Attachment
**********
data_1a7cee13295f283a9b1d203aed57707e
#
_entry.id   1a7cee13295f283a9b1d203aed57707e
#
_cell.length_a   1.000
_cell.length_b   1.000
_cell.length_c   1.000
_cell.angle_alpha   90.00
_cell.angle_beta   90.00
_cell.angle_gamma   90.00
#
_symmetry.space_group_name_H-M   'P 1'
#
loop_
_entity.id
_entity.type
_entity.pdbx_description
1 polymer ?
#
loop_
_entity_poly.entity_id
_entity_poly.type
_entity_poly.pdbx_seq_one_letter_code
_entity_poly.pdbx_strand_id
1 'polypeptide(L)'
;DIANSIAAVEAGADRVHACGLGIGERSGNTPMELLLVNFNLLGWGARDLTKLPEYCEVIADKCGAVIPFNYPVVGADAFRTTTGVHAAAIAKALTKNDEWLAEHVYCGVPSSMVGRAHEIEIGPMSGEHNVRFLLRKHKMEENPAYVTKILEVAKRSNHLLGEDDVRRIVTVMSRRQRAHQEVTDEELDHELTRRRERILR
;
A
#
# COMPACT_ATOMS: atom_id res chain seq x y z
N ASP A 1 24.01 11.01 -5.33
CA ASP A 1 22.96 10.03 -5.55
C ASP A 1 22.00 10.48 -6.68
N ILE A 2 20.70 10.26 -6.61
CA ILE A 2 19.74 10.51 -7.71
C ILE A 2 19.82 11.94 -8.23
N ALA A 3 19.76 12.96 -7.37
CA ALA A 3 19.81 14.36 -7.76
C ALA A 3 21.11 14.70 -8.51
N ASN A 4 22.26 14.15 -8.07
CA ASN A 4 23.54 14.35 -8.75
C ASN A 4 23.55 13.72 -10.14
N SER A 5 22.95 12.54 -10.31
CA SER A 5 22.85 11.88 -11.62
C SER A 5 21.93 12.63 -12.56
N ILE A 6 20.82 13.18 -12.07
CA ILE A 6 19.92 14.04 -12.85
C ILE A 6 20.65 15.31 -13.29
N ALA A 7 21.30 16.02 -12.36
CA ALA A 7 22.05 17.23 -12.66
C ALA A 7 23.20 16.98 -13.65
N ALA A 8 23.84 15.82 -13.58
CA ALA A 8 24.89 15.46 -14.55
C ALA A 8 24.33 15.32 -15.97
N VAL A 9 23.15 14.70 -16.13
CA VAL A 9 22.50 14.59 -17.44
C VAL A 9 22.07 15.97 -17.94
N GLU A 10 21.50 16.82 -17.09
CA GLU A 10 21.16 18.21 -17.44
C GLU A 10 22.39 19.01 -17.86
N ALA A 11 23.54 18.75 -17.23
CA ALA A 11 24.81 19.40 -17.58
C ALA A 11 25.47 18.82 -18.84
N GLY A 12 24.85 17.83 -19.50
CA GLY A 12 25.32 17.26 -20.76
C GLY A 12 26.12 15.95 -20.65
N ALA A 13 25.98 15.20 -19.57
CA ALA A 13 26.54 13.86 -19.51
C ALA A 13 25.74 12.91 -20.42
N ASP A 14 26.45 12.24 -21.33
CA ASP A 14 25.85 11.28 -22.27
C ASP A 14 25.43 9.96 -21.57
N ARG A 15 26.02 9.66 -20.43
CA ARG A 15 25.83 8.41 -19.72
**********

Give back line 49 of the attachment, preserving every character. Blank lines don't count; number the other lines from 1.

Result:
N ALA A 7 21.30 16.02 -12.36